Enough About Roseanne — Let's Talk About Channing Dungey

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Just as quickly as Roseanne restarted on ABC after over a decade off the air, it’s over. The chances of it coming back again are slim, thanks to the hateful tweets of its star and creator, Roseanne Barr. On Tuesday, Barr responded to an article posted on a conspiracy theory website by comparing former Obama advisor Valerie Jarrett to an ape. She later deleted her comments and tweeted that she was leaving Twitter and issued an apology. “I am truly sorry for making a bad joke about her politics and her looks. I should have known better. Forgive me-my joke was in bad taste,” she said. But it’s likely that she was only sorry because she got wind of what was coming next. Her show was canceled within hours. But rather than talk about Barr’s misuse of the internet — I can’t imagine being both racist and lacking the discernment not to read conspiracy theory websites — I would much rather get into the Black woman who quickly implemented the consequences of those actions: Channing Dungey.
The statement issued on behalf of ABC about the cancelation of Roseanne did not come from an anonymous PR rep or spokesperson, it came directly from Dungey, president of ABC Entertainment and the first Black executive to ever run a major network. "Roseanne [Barr]'s Twitter statement is abhorrent, repugnant and inconsistent with our values, and we have decided to cancel her show." The decision came after the show had already revived to huge ratings and was picked up for a second season back in March. Not only has the network been praised for putting ethical values before profit by axing one of its most successful shows, many have been lauding the move as an example of what happens when minorities are represented amongst the highest ranks of a company.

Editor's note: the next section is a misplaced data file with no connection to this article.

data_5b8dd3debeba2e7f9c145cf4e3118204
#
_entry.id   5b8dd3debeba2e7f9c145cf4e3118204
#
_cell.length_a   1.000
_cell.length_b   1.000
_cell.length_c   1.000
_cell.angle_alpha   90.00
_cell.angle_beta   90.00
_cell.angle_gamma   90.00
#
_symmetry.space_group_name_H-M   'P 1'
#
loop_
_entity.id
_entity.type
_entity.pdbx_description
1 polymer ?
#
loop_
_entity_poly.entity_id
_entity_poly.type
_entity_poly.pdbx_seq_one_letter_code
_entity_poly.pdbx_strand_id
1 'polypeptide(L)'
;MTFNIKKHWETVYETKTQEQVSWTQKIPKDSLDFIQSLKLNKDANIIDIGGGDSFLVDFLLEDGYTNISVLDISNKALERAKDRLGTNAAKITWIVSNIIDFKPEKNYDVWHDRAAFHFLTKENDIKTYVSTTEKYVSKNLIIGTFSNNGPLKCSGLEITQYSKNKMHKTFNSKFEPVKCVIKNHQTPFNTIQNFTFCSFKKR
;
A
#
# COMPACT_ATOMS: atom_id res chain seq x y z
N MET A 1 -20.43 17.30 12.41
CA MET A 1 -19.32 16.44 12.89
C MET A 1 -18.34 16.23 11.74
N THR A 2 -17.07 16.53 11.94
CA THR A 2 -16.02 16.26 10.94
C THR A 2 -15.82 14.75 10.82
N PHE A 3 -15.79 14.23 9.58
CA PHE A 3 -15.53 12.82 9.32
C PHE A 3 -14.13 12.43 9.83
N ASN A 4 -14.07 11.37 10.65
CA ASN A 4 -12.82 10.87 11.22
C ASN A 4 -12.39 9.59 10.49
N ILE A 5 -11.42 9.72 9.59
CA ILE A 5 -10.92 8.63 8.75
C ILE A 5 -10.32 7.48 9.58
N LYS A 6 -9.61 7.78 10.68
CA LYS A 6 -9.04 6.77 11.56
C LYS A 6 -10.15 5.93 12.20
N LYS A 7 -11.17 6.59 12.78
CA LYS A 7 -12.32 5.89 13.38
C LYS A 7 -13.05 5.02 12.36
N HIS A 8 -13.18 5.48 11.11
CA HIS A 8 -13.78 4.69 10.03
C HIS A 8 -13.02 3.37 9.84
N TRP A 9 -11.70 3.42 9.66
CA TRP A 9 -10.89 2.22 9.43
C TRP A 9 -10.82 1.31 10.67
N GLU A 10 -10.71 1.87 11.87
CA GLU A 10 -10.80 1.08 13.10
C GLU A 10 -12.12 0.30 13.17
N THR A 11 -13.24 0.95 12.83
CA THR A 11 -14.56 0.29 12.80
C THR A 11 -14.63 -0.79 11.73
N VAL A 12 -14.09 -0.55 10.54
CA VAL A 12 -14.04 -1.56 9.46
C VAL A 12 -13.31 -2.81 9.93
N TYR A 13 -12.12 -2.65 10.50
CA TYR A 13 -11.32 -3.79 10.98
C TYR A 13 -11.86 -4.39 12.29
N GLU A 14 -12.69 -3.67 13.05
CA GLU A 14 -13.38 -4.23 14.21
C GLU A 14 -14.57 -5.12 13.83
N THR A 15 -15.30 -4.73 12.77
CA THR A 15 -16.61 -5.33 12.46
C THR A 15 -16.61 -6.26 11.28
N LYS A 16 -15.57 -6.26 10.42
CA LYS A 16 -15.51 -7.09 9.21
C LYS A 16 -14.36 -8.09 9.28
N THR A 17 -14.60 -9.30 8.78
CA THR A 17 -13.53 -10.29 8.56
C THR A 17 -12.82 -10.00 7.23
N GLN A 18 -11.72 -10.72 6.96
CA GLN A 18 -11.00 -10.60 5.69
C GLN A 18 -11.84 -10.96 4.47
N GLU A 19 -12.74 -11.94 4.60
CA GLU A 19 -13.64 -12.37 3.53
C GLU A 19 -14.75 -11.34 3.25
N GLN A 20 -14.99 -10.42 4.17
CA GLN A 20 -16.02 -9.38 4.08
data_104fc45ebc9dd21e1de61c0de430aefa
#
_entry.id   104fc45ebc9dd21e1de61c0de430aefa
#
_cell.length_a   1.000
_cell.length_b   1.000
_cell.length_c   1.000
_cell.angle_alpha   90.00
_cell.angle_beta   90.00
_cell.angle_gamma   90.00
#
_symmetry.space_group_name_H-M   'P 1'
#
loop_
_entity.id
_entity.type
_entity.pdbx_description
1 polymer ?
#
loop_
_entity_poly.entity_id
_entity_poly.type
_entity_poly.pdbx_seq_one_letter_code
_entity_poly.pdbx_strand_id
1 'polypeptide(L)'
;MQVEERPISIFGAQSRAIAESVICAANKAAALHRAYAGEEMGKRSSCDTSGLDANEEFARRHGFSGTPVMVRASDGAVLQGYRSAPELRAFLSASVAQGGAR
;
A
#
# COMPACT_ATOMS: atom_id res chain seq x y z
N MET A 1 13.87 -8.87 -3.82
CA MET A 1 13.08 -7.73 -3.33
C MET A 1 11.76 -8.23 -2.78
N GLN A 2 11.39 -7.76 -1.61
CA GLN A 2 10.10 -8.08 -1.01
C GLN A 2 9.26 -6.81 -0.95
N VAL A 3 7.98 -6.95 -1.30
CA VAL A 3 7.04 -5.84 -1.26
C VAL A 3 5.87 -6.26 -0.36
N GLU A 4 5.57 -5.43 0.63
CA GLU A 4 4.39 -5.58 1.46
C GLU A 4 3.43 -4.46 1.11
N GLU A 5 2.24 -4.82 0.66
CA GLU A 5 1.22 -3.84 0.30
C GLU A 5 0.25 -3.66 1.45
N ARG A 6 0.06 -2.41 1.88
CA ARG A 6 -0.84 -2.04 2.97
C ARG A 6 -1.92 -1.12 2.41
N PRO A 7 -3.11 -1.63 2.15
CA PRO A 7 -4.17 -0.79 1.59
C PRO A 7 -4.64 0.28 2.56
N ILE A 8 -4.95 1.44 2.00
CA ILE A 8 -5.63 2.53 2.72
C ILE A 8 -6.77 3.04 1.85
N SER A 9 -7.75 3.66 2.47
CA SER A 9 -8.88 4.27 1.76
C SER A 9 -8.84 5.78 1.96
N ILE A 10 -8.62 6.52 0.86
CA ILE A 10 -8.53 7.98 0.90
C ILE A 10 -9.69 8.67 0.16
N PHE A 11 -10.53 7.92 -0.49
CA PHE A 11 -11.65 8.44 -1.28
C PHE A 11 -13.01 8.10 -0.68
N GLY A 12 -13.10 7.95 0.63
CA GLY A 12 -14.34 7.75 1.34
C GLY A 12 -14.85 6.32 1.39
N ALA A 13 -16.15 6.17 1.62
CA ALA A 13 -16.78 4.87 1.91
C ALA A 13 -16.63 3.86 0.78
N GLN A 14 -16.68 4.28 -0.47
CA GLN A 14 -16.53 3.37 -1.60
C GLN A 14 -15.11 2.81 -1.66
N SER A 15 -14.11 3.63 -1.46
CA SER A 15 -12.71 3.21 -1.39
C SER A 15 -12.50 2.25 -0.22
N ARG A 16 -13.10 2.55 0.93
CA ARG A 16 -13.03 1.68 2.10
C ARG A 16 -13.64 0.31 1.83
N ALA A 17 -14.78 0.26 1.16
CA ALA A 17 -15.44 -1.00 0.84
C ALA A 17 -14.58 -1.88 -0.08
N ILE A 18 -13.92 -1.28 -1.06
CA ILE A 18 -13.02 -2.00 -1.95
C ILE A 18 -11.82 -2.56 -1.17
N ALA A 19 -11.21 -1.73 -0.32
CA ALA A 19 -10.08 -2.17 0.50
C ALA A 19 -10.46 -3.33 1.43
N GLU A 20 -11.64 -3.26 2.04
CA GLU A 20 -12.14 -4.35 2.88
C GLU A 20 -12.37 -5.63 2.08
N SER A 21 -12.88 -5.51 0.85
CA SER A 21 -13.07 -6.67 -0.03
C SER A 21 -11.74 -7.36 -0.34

Dungey is the epitome of Black excellence with a career in entertainment that spans decades. Her younger sister is Merrin Dungey, recognizable for her role as Kelly one-half of the Black couple that befriended Doug (Kevin James) and Carrie (Leah Remini) on King of Queens. Channing Dungey moved up the ranks at Warner to become a production executive on films like The Matrix and The Devil’s Advocate. She joined the Disney family, an affiliate of ABC, in 2004 and used her power to get several of my favorite shows, like Criminal Minds, off the ground. She is also responsible for the Hollywood powerhouse that is Shonda Rhimes. It was Dungey, in her role as an executive, that gave Grey’s Anatomy the early support it needed. It is now the longest-running drama in ABC history. But more importantly, Dungey opened the door for another Black girl to walk through it and shine.
It is worth mentioning that Dungey was indeed part of the executive team that allowed Roseanne, and its controversial creator a primetime slot in the first place. She also told press that the decision to pull an episode of black-ish about NFL players kneeling during the national anthem was a mutual one. Dungey hasn’t turned the entire television establishment on its head by any means. Running a conglomerate like ABC must come with its fair share of compromise and regretful decisions. But still, Dungey’s presence means something.
For me, Dungey is the embodiment of a dream that many of us have for the potential of Black women in an industry that is still struggling to include them, treat them fairly, and give them credit with credit is due. She is changing the face of the gatekeepers who decide who has a seat at the table. We champion diversity today so that one day, Dungey doesn't have to stand alone as the only Black executive of a major network, but one of many who make sure that no more Barrs get to define what it means to be American.

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